Zosimus (Greek Ζώσιμος): Early Byzantine, pagan author of a history of the Roman Empire, published in the first quarter of the sixth century CE.
The translation of Zosimus' New History offered here was printed in 1814 by W. Green and T. Chaplin in London, and was probably prepared by J. Davis of the Military Chronicle and Military Classics Office. The translator is anonymous. The text was found at Tertullian.org. The notes were added by Jona Lendering.
[3.25.1] While this was in agitation, a great force of Persians, both horse and foot, was collected on the opposite bank, to prevent their passage should it be attempted. The emperor, discerning these preparations of the enemy, was anxious to cross over to them, and hastily commanded his troops to go on board the vessels.
[3.25.2] Perceiving, however, the opposite bank to be unusually lofty, and a kind of fence at the top of it, which formerly served as an inclosure to the king's garden, but at this time was a rampart, they exclaimed that they were afraid of the fire-balls and darts that were thrown down. The emperor, however, being very resolute, two barges crossed over full of foot soldiers, which the Persians immediately set on fire by throwing down on them a great number of flaming darts.
[3.25.3] This so increased the terror of the army, that the emperor was obliged to conceal his error by a feint, saying, "They are landed and have rendered themselves masters of the bank. I know it by the fire in their ships, which I ordered them to make as a signal of victory."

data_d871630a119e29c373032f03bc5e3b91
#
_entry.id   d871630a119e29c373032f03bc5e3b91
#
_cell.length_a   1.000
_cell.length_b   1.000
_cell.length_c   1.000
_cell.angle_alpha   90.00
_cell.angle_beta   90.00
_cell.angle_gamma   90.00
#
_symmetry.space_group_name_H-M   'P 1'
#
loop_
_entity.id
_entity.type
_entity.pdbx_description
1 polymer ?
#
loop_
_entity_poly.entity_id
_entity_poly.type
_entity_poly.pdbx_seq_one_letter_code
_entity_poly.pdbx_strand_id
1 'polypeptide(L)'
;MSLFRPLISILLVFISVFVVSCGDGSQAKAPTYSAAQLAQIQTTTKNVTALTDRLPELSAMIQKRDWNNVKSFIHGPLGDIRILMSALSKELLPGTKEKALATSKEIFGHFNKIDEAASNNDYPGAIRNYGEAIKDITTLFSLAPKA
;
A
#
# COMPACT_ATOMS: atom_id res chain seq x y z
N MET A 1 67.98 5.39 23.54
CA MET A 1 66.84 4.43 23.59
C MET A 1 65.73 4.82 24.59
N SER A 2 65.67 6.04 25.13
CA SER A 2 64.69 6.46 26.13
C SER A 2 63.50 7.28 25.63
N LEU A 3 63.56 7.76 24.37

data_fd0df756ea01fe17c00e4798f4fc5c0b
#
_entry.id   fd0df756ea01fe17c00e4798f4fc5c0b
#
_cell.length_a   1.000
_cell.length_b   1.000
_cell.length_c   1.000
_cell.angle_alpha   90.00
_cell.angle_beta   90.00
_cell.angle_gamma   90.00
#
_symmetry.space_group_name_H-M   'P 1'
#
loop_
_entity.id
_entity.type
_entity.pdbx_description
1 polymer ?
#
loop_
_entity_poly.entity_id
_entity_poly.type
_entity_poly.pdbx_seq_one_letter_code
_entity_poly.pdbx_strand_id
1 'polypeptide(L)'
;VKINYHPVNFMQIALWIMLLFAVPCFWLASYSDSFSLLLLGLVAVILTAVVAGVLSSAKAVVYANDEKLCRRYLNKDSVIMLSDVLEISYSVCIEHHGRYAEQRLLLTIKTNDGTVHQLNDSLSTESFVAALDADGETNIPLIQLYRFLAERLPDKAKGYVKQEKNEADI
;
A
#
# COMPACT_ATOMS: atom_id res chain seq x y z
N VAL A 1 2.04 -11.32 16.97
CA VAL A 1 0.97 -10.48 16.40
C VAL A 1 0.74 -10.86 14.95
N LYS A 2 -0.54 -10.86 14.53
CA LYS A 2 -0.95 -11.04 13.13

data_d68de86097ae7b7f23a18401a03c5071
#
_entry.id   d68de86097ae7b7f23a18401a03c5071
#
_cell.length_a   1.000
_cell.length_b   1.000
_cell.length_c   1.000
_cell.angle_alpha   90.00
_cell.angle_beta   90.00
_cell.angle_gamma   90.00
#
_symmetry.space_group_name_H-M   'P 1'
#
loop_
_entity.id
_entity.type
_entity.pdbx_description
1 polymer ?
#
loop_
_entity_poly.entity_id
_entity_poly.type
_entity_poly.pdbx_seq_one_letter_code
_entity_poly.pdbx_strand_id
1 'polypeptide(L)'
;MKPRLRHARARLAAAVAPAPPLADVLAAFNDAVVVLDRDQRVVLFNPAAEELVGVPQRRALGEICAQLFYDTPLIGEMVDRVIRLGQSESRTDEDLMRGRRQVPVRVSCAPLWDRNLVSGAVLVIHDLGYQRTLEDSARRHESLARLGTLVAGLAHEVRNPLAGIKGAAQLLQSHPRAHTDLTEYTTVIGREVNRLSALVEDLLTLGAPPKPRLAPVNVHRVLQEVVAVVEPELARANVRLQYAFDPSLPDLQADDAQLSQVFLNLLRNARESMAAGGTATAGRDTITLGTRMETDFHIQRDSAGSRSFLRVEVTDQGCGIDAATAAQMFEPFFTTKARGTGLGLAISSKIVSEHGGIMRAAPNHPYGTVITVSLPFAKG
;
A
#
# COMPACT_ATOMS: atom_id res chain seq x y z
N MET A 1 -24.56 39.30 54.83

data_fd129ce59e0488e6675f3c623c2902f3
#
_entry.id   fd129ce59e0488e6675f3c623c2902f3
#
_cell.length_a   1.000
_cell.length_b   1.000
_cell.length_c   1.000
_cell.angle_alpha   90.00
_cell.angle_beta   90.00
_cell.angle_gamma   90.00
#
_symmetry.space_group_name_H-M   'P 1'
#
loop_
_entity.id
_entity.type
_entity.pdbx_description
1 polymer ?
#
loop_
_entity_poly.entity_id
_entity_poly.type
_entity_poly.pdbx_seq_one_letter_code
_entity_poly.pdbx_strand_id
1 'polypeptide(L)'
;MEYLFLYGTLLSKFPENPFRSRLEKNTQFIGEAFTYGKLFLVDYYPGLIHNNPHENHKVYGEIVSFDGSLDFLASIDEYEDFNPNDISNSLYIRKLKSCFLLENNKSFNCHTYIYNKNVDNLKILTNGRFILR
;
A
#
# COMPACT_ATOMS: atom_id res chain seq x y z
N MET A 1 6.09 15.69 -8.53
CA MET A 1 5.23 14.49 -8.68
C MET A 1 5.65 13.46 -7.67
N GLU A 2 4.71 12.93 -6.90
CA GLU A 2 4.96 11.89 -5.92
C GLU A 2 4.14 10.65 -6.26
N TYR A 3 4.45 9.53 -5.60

[3.25.4] He had no sooner said this, than without further preparations they embarked in the ships and crossed over, until they arrived where they could ford the river, and then leaping into the water, they engaged the Persians so fiercely, that they not only gained possession of the bank, but recovered the two ships which came over first, and were now half burnt, and saved all the men who were left in them.
[3.25.5] The armies then attacked each other with such fury, that the battle continued from midnight to noon of the next day. The Persians at length gave way, and fled with all the speed they could use, their commandors being the first who began to fly. Those were Pigraxes, a person of the highest birth and rank next to the king, Anareus, and Surena.
[3.25.6] The Romans and Goths pursued them, and killed a great number, from whom they took a vast quantity of gold and silver, besides ornaments of all kinds for men and horses, with silver beds and tables, and whatever was left by the officers on the ramparts.
[3.25.7] It is computed, that in this battle there fell of the Persians two thousand five hundred, and of the Romans not more than seventy-five. The joy of the army for this victory was lessened by Victor having received a wound from an engine.